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Interfaith Community For Detained Immigrants

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Nonprofit Overview

Causes: Ethnic & Immigrant Centers, Human Services, Immigration

Target demographics: immigrants who are detained

Geographic areas served: Chicago

Programs: pastoral care, accompaniment, post-detention assistance, case management

Community Stories

2 Stories from Volunteers, Donors & Supporters

1

Client Served

Rating: 5

My name is Fahd K. I am an immigrant. I encountered ICDI when I was in immigration detention. I was detained for approximately 3 years while I fought my case for deferral of removal under the United Nation's Convention Against Torture (UNCAT). I am thankful to the people of the United States for their protection under this convention which provides vulnerable ones a safe place of refuge. And I am grateful to ICDI for their unconditional love for immigrants; their support during detention and after detention with many services.
ICDI is not simply helping immigrants; it is also doing a great service to the country. Helping immigrants is an investment in the future of America and society itself. The US is largely an immigrant nation. Compassionately helping people to integrate into this society will yield grateful individuals with positive attitudes toward American society and who will be the new patriots! Steve Jobs, Co-founder of Apple, is the son of a Syrian. President Barak Obama is the son of a Kenyan. Fazlur Rahman Khan, structural engineer for the John Hancock Center and Willis Tower, is an immigrant from East Pakistan, present day Bangladesh. You may read more about iconic American figures that were immigrants at: https://time.com/4108606/history-american-immigrants/
In the Christian tradition (Matthew 35:31-46) we are taught that when we give something to eat to someone who is hungry, we are doing it for Christ. We are taught to give drink to those who are thirsty; invite the stranger into our home; clothe the person who has no clothes; care for the sick, and not least, visit those in prison. In so doing we minister to Christ. ICDI does all these things.

Their simple visits to me and others brought so much joy that it cannot be explained or felt unless one finds him/herself in the detainees' shoes. Their visit was a window to a refreshing garden that brought in fresh, fragrant air.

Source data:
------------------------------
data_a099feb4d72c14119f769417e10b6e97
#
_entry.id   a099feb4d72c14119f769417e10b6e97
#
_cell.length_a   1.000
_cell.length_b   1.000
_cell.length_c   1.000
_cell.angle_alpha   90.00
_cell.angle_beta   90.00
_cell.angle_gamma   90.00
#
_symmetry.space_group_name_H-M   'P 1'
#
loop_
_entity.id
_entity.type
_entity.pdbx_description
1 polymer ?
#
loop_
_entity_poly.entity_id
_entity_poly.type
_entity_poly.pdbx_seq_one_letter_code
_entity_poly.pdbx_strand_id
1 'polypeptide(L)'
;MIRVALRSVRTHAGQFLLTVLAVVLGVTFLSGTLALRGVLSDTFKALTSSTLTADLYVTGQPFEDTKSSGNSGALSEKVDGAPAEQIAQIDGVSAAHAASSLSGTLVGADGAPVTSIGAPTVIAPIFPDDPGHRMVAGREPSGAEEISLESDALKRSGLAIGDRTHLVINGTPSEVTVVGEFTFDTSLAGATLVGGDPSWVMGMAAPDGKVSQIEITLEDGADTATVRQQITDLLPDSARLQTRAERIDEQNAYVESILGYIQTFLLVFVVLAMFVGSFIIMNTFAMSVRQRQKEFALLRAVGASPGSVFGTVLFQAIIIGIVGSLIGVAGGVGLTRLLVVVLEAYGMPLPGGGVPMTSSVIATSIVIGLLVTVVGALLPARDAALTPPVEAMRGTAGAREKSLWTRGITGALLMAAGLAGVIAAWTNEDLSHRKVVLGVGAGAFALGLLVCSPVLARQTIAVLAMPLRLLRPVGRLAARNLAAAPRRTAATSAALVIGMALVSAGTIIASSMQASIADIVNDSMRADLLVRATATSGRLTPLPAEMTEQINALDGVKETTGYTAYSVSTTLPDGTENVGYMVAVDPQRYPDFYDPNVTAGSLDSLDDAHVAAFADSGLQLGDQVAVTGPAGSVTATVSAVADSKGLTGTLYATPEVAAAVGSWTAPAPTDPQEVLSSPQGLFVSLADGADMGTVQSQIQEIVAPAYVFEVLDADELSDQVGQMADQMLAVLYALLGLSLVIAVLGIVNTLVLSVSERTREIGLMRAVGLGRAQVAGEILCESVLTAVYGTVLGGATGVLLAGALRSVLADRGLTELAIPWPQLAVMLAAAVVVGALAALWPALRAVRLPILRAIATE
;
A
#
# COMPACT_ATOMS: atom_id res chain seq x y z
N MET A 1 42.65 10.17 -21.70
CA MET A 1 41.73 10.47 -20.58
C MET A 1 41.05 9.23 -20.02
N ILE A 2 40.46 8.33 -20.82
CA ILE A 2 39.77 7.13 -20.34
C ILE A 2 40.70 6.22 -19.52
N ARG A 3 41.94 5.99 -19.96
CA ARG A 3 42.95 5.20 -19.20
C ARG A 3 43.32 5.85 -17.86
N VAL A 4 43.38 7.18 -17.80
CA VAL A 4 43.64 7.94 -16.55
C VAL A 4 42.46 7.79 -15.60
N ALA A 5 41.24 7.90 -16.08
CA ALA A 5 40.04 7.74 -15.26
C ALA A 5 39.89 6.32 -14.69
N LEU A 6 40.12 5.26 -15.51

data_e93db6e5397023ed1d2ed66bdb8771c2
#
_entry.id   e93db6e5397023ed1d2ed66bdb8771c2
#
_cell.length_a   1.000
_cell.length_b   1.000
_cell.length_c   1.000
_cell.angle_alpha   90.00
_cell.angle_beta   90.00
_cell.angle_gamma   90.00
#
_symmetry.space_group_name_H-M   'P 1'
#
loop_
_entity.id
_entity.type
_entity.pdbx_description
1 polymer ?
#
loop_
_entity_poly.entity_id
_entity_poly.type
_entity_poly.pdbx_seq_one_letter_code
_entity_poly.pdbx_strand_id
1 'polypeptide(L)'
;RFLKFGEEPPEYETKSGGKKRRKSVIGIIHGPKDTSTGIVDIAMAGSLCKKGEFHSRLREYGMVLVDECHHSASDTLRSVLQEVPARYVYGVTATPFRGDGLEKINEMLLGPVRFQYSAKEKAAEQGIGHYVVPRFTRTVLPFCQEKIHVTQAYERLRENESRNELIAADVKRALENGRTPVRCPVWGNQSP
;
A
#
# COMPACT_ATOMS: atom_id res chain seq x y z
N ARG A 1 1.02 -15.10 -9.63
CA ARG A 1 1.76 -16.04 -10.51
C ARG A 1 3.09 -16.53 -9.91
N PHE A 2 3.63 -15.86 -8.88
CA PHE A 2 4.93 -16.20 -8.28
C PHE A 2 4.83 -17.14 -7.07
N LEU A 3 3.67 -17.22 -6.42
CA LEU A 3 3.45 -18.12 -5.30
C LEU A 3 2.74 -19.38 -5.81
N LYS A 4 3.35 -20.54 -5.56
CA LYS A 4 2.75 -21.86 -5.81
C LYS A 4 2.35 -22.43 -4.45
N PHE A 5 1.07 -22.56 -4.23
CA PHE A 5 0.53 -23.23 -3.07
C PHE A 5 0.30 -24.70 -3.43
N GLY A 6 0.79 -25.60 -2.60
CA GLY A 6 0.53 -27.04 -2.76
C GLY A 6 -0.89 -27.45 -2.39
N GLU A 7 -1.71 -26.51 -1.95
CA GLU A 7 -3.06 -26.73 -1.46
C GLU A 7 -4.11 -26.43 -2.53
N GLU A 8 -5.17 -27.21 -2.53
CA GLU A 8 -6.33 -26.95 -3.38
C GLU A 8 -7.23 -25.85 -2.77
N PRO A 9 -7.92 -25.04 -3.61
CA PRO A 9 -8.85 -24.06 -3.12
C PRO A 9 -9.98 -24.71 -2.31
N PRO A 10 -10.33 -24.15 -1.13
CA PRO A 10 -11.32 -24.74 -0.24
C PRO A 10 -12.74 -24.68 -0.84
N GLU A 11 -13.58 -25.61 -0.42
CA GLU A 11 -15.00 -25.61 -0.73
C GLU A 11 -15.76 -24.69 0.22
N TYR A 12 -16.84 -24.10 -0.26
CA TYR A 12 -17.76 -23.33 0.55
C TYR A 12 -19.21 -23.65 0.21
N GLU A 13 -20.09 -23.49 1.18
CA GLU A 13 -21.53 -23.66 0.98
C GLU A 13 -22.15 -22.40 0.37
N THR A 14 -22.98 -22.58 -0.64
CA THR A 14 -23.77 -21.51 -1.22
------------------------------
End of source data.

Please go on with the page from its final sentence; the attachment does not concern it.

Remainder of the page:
I am very thankful to all who came to visit the detainees, especially Sister Jan Gregorcich and Jean Engel. Grateful also for Pam Shearman and Ed Pratt and their utmost efforts and support for detained immigrants.

May God (as you may understand God) allow me to contribute to ICDI's work, services, and efforts. These acts are godly and angelic! I urge you to support ICDI so they can continue doing these holy works. They are not doing this for few but for all, regardless of one’s nation of origin or immigration status.
Peace.

3

Client Served

Rating: 5

My name is Antonio Tarajano. I am a Cuban citizen who was granted Political Asylum by this great nation that is the United States of America. Here, I have had the pleasure of meeting excellent people who have given me their unconditional support; such as: Arleen Praire, Melanie Schikore and Pam Shearman from the Interfaith Community for Detained Immigrants in Chicago (ICDI). Ms. Melanie Schikore, the Executive Director of the ICDI said and I quote: “Many of the people of the world have traveled far from their homes with faith, hope and courage to escape unimaginable hardships and terrors. We ask, that all levels of government, religious communities and organizations work with a spirit of compassion and cooperation so that they receive all the attention, welcome they need and resources for their food, shelter, medical care and personal needs”. I sincerely thank to ICDI for all they have done since my arrival and they embody the quote I just write. José Martí, Cuba’s national hero, once said people went around the world in two groups, one for those who love and build and another for those who hate and undo. I am fully convinced ICDI loves and helps people like me, immigrants, refugees within a psychological trance of internal and external nature, of readjustment of our existence, rebuilding our lives in a different scenario. The challenges that I now face are multiple. The context is geographically, culturally, socially, economically, and linguistically different, changed. But my main challenge is to not stop loving. Thank you, ICDI for teaching me that first and most valuable lesson. Count on my eternal gratitude.